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Severe OCD?

Discussion in 'Military Medicine' started by Pharmwannab, Aug 1, 2008.

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  1. Pharmwannab

    Pharmwannab Senior Member

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    I was actually diagnosed with this condition about a year ago, and still have it. I'm signed up for the HPSP scholarship, obviously I never put down that I had the condition - my recruiter told me just to not put it down and that it wouldn't be a problem, they would never do a psychological background check on me. If they ever found out that I was diagnosed with this condition or that I had this condition, would that have an effect on my scholarship?

    Also, if I were to fail or drop out of med school what effect would that have on the scholarship? If you've seen my other post, you know that I have not taken any money from them as of yet. Would I still be obligated to serve some time in the army? I am considering withdrawing for this year because frankly I don't feel that I'm ready for this yet.

    Any helpful input is appreciated.
  2. COMNAVGAS Ret

    COMNAVGAS Ret

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    I think it depends on just HOW severe the OCD disorder is. A severe OCD could easily be inconsistent with military service and perhaps should have disqualified you. They can, and should, take your scholarship back (i.e. not give you further money and require repayment of money already received) if they find out the application was deliberately evasive, dishonest or fraudulent.

    The military takes the "honor" part of "Duty, Honor, Country" very seriously. "But my recruiter told me" is a joke in the military. If you want to be an officer in the military, let's do the right thing.
  3. notdeadyet

    notdeadyet Still in California Moderator

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    Pharmwannab- The military needs doctors pretty badly and they seem to be giving out all kinds of waivers for things. With physician retention, medical need, and unused scholarships all being what they are, if the military won't waive it, there's probably a pretty good reason.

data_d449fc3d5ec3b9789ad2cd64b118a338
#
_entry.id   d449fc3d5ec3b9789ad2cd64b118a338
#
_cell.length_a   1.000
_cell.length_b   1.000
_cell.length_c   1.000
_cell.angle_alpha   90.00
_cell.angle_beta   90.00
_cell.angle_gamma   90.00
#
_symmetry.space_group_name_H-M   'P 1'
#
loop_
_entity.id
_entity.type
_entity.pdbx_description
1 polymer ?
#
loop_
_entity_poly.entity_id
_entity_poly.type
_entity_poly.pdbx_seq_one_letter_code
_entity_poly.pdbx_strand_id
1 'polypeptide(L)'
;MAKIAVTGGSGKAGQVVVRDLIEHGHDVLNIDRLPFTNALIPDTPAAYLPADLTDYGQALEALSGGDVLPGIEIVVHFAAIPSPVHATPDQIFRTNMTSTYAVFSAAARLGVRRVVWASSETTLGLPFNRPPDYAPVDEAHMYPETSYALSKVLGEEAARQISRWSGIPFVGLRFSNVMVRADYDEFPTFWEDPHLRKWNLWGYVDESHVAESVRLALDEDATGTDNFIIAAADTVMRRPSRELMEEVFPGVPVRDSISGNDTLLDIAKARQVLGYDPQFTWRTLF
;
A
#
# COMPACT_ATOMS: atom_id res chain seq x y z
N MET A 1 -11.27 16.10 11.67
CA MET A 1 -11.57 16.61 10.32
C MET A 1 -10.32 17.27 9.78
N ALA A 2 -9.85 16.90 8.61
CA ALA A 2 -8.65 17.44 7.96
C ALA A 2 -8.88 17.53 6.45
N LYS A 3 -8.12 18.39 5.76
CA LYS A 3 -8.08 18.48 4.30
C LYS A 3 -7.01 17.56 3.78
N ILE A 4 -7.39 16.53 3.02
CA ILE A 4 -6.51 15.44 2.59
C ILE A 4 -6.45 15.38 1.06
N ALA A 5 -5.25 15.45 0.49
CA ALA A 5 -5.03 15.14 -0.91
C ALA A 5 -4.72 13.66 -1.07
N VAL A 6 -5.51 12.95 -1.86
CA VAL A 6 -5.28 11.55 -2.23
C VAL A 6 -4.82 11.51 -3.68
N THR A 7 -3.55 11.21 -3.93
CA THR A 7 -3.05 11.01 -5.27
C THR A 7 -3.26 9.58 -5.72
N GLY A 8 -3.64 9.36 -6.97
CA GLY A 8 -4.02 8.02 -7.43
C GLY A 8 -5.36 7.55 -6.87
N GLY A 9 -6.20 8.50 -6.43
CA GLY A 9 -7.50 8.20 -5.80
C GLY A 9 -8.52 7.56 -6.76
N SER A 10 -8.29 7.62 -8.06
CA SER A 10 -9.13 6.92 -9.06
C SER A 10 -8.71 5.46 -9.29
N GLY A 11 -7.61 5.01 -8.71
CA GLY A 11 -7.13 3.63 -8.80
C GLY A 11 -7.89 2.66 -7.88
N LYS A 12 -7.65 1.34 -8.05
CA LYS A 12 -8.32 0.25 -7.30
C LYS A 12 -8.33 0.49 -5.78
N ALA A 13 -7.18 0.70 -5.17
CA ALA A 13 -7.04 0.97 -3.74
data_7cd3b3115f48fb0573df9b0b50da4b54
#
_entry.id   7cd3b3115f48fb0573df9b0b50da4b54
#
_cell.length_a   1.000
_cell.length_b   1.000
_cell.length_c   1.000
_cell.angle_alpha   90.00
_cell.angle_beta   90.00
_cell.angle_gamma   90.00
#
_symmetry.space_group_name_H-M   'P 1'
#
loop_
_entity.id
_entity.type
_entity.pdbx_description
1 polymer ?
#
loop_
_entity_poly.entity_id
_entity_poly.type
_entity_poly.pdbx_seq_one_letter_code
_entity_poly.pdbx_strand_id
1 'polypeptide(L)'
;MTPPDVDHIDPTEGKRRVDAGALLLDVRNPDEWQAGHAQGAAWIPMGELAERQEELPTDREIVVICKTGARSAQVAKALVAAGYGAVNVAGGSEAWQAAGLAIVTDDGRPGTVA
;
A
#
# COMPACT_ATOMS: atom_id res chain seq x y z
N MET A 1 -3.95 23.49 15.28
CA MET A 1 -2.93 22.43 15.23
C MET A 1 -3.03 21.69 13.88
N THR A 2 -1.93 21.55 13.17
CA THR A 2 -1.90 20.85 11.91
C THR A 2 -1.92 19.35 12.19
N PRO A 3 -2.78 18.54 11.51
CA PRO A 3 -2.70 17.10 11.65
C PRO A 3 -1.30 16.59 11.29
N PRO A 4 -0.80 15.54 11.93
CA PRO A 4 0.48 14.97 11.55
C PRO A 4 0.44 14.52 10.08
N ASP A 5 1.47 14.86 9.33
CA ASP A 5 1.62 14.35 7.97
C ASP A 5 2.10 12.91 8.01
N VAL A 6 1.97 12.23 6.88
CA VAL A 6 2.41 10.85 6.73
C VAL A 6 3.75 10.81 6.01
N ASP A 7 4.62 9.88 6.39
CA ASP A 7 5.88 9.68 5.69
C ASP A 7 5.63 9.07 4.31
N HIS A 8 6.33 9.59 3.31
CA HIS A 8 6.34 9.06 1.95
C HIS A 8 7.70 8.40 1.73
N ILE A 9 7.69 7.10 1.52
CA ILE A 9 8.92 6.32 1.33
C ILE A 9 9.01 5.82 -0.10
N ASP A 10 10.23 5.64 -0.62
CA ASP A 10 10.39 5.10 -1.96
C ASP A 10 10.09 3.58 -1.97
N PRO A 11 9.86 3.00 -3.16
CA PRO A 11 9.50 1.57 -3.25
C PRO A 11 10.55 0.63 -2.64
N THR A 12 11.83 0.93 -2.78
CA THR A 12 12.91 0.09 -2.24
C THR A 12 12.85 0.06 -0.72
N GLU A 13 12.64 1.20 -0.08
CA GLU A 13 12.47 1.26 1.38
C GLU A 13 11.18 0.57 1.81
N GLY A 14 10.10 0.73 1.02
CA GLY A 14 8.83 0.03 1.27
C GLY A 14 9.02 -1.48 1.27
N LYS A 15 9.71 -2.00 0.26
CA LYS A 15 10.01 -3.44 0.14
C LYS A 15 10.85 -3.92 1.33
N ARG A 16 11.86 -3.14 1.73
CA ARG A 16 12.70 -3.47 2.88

Stop your paperwork, let them know you were mislead about how to fill it out. Resubmit, telling the truth about your OCD diagnosis and treatment. If they waive it, you'll never have to worry about it again. If you don't, and take the scholarship, and it flares up to the point of getting noticed and cause them to start separating you from service, I can't imagine it would be too hard to dig through insurance records to find if you ever had psych treatment. Then I'd imagine you'd be in a world of hurt.

    Honesty is the best policy in general in life, even when there's no carrot. The military makes doing the right thing easier, because there's a real heavy stick if you don't.
  4. a1qwerty55

    a1qwerty55 Attending

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    I agree with the above posts. In my earlier response to your similar thread, I encouraged you to get it out in the open, and share your guidance from your recruiter so appropriate correction can be directed that way. No one is going to waste any effort trying to somehow punish you especially as you haven't even started medical school. If deciding to start medical school this year is an existential crisis, image a one year trip to Iraq.

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